Ricky Martin: Ay, Ay, Ay, It’s Christmas

I do not know where I discovered this Ricky Martin song, but my guess is that Rosie O’Donnell had some kind of Christmas compilation (her voice makes an appearance in the song) and I managed to get my hands on it. My husband loathes this song. I find it fun and festive. I really cannot listen to the song without feeling happy. And FWIW, it’s the only Ricky Martin song I own.

Word Wednesday: Further vs Farther

Road

Even though I’m an editor enforcing many grammar rules, I know I don’t know it all.

Case in point: further vs farther.

At a previous job, I allowed the use of “farther” in an ad campaign, thinking it was completely interchangeable with “further.”

Boy, I could not be further mistaken.

The client questioning the wording was a global client, meaning it would’ve been translated into different languages. That was my first real-life introduction into learning that “farther” represents physical distance and “further” means metaphorical distance.

Sally ran farther in the marathon than Sam.

“Don’t dream it; do it. Take your business further.”

Grammar Girl provides a simple trick to remember which ones to use when—”far” refers to physical distance so you’ll always want “farther” when speaking literally.

Point of Grace: Emmanuel, God With Us

Point of Grace is an all-female Christian band (that I honestly haven’t kept up with over the years) that dropped one of my most favorite Christmas albums. It’s a classic to me and symbolizes the wonder and magnificence of Christmas. With a mix of Jesus-based songs and standard holiday fare, A Christmas Story is an all-around great Christmas album from a Christian group. Below is “Emmanuel, God With Us,” a beautiful song about reaching out to a stranger during the holiday season.

App Review: Gmail vs Inbox

Gmail vs Inbox

An app that took me a while to fall in love with, Gmail Inbox, is sunsetting in March 2019. (Only the good apps die young?) With the creation of Reminders, a feature for recurring tasks that integrates seamlessly into Gmail, I fell head over heels for Inbox. (I didn’t have much use for Inbox before Reminders.)

Reminders are mainly a feature of Google Calendar, but I loved the way it worked into Inbox, keeping me on my toes for daily emails and daily tasks. Google, for some reason, doesn’t have a dedicated app for Reminders, which I can only imagine are a popular feature (I think I’d die without Google Reminders), and it doesn’t seem to translate into Google Keep’s “Reminders” feature. (If anyone has this figured out, let me know.)

Apparently, the new Gmail, supposedly fueled by the best of Inbox’s features, now has a smart reply (suggesting complete thoughts before you even type them) and a snooze function if you want to treat your emails like tasks.

The one upgrade that I do like with the new Gmail app is the “All Inboxes” feature. I can view all my emails across all the Gmail accounts I have connected without having to switch back and forth between accounts. Inbox does NOT have this feature so Google has successfully converted me into using their revamped Gmail app.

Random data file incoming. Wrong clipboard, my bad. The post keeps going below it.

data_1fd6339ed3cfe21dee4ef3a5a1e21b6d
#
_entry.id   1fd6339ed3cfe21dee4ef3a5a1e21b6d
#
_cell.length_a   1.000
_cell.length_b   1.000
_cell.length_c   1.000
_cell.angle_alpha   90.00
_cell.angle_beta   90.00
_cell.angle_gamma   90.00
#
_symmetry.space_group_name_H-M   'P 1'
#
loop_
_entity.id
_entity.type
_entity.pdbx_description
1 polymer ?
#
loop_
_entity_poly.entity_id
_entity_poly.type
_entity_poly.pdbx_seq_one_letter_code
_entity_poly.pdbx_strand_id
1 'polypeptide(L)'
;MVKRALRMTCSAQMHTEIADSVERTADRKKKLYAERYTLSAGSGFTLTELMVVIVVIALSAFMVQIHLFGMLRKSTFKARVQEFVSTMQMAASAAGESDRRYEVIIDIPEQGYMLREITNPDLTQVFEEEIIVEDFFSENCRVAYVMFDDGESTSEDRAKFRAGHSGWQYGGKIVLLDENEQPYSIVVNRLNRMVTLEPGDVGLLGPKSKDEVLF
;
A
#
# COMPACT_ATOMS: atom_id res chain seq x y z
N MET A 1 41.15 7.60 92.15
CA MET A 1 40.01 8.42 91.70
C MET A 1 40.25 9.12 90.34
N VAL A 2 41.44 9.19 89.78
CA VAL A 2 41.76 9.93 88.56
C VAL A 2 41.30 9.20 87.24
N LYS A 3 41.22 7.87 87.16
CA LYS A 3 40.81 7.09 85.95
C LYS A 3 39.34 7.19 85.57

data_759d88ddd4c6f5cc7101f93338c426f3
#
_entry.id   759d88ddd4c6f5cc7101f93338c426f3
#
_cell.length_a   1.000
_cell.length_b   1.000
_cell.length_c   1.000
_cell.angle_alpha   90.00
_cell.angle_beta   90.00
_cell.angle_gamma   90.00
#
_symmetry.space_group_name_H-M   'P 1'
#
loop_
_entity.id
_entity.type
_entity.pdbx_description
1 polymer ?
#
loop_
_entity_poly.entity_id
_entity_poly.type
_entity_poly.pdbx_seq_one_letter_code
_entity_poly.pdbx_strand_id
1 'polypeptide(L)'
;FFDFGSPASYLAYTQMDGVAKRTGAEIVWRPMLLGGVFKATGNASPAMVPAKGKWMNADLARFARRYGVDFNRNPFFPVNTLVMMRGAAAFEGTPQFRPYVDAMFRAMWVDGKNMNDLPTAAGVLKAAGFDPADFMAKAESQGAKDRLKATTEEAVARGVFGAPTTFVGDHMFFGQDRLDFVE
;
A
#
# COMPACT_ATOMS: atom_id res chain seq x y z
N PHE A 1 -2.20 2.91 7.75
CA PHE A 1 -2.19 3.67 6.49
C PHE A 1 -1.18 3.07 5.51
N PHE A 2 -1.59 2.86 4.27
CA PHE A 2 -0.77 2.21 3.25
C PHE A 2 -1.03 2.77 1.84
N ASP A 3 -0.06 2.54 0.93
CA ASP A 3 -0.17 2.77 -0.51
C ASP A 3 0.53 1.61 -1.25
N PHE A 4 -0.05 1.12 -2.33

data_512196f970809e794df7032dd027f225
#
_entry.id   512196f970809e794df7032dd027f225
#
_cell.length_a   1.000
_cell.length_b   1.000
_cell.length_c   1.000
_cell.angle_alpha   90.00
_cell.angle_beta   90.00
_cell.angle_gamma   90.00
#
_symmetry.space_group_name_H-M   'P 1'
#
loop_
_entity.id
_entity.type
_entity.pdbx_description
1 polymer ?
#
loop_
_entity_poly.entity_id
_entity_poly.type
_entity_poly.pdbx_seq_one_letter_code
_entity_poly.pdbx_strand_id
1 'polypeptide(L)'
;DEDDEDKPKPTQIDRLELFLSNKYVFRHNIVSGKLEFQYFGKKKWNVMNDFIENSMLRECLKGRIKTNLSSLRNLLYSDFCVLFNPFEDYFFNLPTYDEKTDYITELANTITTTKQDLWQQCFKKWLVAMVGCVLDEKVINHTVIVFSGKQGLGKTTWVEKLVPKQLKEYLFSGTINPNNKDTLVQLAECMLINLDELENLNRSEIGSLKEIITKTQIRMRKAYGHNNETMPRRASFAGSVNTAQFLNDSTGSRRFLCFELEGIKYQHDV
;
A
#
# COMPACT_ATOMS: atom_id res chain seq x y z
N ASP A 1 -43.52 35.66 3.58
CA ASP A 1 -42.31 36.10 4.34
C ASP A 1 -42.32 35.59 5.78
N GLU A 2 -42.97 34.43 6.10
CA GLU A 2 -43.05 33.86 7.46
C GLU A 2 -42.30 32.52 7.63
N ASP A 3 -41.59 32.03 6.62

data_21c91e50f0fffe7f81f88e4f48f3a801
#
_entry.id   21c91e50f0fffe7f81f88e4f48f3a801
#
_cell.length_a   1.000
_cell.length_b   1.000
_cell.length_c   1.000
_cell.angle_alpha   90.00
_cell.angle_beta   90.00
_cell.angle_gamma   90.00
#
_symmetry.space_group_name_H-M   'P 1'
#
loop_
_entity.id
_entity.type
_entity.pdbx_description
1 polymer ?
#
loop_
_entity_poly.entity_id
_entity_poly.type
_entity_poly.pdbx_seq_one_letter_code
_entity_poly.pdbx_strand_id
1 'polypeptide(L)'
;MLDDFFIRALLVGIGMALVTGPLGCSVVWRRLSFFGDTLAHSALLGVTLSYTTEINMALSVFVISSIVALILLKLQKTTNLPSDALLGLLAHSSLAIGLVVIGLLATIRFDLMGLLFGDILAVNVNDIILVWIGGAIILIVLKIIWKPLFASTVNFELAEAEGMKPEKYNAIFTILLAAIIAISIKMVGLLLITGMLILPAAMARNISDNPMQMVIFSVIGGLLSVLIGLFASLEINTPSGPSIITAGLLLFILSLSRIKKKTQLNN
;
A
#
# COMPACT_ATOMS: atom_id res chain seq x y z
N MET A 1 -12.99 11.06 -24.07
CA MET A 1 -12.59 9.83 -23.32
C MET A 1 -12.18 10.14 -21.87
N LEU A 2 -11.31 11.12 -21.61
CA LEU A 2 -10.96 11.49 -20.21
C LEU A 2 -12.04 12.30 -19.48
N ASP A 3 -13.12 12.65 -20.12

The great thing about Inbox was that it became easy, and almost satisfying, to try and keep your inbox clean. Once you were done with an email, pressing a satisfying green check mark made you feel as though you had accomplished something. Hitting snooze helped put it out of sight temporarily to come back to later. “Pins” acted as Gmail’s “Star” function, keeping important emails or reminders top-of-mind.

As with all the amazing programs Google has killed, I will re-adapt to using the Gmail app. My only hope is that Google finds a way to integrate the Reminders feature into other programs outside Google Calendar. I figure Google Keep is the most intuitive program, but right now, I’m stuck with the dilemma of Google Calendar Reminders being totally different than Google Keep Reminders, and my friends, this should not be.

I will save my rant about the inferior Google Tasks for another day.

Beware: This is an AMA-style blog

AMA manual

I’m an editor of medical and pharmaceutical materials. In my industry, the predominant style manual is American Medical Association Manual of Style with the Chicago Manual of Style as a backup. As a result, my writing (and editing) is influenced by the AMA manual. On my blog, you’ll find the following:

  • Lack of punctuation use with certain words (vs, PhD, etc [unless it ends in a sentence])
  • Not defining a person by their condition (cancer patient vs patient with cancer)
  • Use of en dashes when necessary (non–small cell lung cancer)
  • Use of Arabic numerals for 1-9 instead of spelling it out
  • Not using a comma with numerals in the thousands, eg, 1000, 5000, 9999 (ten thousands and on get a comma)
  • Lack of hyphens when using prefixes, such as anti-, co-, over, pre-, post, or under (unless it makes words ambigious or awkward, eg, re-coveranti-abortion

Of course, this is a blog, informal writing, therefore, I’ll deviate from some of those rules at times (healthcare as one word; period after Dr.; a sentence beginning with an Arabic numeral), but for the most part, grammar and punctuation use that seem foreign may actually be intentional.

But all style manuals agree: The word “data” is plural, eg, data are, data were…